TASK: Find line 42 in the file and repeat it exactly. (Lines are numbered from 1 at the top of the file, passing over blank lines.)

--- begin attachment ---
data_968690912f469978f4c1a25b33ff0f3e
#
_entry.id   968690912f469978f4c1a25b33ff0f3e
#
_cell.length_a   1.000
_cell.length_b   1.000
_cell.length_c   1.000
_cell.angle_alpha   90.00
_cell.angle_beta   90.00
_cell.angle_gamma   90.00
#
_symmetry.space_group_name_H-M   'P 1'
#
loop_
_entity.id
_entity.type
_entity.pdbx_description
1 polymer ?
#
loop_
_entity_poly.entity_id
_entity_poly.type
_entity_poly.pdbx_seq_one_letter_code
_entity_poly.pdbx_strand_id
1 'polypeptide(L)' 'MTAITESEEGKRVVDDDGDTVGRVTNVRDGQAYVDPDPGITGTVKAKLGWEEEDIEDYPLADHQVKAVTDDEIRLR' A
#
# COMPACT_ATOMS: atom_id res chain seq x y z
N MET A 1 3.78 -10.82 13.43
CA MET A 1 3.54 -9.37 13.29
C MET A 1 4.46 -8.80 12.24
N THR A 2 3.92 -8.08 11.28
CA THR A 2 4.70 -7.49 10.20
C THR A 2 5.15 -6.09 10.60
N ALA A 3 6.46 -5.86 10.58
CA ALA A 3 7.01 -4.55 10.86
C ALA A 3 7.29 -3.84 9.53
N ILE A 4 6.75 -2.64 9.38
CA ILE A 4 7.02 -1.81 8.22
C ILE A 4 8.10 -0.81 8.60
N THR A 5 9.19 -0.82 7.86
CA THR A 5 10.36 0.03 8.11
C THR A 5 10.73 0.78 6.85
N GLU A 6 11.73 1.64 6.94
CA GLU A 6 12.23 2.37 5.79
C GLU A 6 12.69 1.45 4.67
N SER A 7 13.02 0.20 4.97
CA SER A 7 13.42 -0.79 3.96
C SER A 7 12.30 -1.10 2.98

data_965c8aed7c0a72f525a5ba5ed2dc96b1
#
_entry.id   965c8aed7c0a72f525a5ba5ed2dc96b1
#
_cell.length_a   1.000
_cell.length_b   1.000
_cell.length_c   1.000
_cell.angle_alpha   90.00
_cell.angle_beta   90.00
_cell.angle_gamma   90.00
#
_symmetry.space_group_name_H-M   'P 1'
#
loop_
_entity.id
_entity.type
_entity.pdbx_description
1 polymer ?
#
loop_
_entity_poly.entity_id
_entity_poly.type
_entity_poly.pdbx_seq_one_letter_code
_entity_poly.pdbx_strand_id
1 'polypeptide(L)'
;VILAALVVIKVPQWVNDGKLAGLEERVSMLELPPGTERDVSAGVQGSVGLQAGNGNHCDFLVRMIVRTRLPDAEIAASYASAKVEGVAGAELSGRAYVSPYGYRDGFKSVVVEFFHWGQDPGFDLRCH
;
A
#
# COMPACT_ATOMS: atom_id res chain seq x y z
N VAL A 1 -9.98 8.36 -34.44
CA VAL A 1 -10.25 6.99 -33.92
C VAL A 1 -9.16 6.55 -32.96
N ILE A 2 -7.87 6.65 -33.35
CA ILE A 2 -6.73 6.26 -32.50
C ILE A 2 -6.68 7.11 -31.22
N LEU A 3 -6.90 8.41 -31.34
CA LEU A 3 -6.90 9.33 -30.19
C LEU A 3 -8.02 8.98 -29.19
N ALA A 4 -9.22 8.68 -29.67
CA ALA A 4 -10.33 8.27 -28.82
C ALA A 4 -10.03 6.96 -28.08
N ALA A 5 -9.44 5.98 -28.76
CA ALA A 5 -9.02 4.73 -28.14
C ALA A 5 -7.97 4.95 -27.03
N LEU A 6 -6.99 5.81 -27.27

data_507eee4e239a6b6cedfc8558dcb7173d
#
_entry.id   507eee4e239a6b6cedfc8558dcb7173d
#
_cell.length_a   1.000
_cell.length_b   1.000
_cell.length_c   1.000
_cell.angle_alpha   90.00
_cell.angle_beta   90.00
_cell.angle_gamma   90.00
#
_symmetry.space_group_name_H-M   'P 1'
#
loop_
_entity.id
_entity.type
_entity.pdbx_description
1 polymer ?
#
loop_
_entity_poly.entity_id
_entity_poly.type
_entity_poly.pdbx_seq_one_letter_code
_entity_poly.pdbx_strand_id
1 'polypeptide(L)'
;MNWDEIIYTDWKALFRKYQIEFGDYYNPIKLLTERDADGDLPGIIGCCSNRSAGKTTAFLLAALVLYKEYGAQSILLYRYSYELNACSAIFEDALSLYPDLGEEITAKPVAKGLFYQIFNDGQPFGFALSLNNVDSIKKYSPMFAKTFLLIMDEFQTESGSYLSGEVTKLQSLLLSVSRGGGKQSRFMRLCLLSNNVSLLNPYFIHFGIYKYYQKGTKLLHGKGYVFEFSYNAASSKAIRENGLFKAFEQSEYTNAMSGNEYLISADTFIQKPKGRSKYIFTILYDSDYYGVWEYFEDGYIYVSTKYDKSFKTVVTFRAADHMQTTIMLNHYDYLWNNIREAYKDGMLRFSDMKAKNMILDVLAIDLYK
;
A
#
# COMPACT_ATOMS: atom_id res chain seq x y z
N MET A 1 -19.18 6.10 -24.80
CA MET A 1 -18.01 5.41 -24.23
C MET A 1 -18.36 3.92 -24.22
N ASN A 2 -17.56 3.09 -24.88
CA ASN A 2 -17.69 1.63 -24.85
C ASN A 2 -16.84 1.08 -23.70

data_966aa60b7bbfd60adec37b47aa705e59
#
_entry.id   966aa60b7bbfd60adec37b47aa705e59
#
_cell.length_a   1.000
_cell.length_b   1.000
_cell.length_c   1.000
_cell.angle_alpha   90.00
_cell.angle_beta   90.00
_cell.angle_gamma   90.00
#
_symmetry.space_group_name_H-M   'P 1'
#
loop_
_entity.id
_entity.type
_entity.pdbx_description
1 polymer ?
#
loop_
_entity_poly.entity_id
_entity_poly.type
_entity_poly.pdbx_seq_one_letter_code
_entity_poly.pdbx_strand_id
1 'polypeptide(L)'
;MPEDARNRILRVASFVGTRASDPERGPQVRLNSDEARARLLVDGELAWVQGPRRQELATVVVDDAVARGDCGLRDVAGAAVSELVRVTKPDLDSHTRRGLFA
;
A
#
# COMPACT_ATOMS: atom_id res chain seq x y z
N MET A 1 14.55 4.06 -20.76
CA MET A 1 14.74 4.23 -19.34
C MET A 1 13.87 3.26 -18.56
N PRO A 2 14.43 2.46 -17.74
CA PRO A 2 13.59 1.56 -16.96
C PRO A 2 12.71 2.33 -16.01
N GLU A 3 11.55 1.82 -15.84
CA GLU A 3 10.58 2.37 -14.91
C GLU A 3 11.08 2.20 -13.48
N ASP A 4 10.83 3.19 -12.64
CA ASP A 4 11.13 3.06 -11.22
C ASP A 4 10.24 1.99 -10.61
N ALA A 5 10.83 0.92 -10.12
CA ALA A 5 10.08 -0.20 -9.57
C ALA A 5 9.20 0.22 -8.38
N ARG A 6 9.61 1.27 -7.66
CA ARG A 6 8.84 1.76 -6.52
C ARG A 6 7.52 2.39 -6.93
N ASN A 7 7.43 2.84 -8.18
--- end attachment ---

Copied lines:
C THR A 5 10.73 0.78 6.85